Last year, the 57-year-old Chávez had two operations and underwent chemotherapy in Caracas and Havana, though he has never specified exactly what kind of cancer he has.  Since his treatments ended, the Venezuelan leader had been saying he was cancer free.

The president remains popular and is seeking a third six-year term in October elections.

He was first elected in 1998 and then won elections in 2000 and 2006. 

Chávez is a vehement critic of the United States and an ally of Communist-ruled Cuba.

Press rights group reports
46 journalists died in 2011

By the A.M. Costa Rica wire services

An international media rights group says at least 46 journalists were killed worldwide last year, with Pakistan the deadliest country for the second year in a row.

In its annual "Attacks on the Press" report, the New York-based Committee to Protect Journalists said deaths during dangerous assignments, such as covering street protests, reached a record level in 2011, as political unrest swept the Arab world.

The report says 17 journalists died on dangerous assignments. Country-by-country, Pakistan had the most deaths with seven, while Libya and Iraq followed with five each, and Mexico had three.

Photographers and camera operators made up about 40 percent of the overall death toll. The group noted an increase in the deaths of Internet journalists, who it says rarely appeared in the death toll before 2008. Nine online journalists were killed last year.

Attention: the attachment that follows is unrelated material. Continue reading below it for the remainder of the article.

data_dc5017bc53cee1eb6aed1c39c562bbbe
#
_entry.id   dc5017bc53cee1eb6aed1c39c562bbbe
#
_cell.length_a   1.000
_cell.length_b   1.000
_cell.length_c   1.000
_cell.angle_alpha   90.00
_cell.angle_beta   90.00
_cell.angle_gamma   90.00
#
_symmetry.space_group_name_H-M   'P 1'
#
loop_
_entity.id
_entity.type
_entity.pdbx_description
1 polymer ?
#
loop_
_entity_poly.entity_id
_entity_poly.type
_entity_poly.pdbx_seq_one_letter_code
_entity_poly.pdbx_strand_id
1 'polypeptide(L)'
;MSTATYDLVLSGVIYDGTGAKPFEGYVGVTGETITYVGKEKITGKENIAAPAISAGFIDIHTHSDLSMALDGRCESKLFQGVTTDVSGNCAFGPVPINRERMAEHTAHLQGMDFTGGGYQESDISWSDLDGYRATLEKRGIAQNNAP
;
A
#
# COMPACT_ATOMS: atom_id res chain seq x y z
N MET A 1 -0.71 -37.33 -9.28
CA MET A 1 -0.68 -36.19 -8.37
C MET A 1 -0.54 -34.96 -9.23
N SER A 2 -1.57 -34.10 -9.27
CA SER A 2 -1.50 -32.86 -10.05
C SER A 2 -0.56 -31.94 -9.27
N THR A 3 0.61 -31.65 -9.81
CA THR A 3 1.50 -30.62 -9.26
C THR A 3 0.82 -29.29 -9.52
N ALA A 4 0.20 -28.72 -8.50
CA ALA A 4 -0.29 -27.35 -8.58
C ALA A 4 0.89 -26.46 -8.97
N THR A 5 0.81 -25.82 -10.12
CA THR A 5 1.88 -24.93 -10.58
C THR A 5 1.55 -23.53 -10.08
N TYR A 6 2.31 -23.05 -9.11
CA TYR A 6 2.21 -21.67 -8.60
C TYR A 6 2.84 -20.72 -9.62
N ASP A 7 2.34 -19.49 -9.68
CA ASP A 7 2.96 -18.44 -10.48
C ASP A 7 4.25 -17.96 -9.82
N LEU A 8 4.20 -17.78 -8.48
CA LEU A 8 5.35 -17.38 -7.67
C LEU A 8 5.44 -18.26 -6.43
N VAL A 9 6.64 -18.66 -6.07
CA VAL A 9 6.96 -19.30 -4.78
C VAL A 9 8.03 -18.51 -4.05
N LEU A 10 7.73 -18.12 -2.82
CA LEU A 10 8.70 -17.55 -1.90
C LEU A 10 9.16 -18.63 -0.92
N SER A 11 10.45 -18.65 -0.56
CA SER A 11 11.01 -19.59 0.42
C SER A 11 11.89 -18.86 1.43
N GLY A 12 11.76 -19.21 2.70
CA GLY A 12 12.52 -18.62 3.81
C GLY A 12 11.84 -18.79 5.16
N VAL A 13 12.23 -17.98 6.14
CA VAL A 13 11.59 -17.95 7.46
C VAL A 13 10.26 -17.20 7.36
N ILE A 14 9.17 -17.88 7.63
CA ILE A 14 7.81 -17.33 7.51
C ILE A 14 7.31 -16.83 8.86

The death toll for 2011 was two fatalities more than in 2010. 

The Committee to Protect Journalists also says it is investigating another 35 deaths from last year to determine if they were related to the person's media work.

Meanwhile, the report says 179 journalists were imprisoned last year, the highest number since the mid-1990s. Iran had the most in jail, with 42, while Eritrea, China, Burma, Vietnam, Syria, and Turkey also ranked among the world’s top jailers.

Mrs. Clinton urges firms
to get foreign business

By the A.M. Costa Rica wire services

The Obama administration is trying to attract more foreign investors to boost the U.S. economy. Washington is encouraging U.S. firms to get out and compete for a larger share of the international market.

U.S. Secretary of State Hillary Clinton says the reason behind this push for greater foreign investment is clear: Americans need jobs.

She says free-trade agreements with South Korea, Colombia, and Panamá have helped put the United States on track to double U.S. exports over five years as Washington moves to keep pace with emerging economies.

"Our power in the 21st century depends not just on the size of our military but also on what we grow, how well we innovate, what we make, and how effectively we sell.  Rising powers like China, India, and Brazil understand this as well, and we cannot sit on the sidelines while they put economics at the center of their foreign policies,” Mrs. Clinton said.

Secretary Clinton spoke at a global business conference that joined U.S. business support groups from more than 100 countries with private sector leaders and government officials from the departments of State, Commerce, Treasury, and Energy.

She says jobs diplomacy means bringing more foreign investors to the U.S., selling more domestic goods abroad, and ensuring that companies compete fairly across borders.

Part of leveling that playing field is fighting corruption, forced technology transfers, the piracy of intellectual property, and preferential treatment for state-owned firms to ensure that the global economic system is transparent and fair.

She says the United States will not stand by when its competitors do not play by the rules.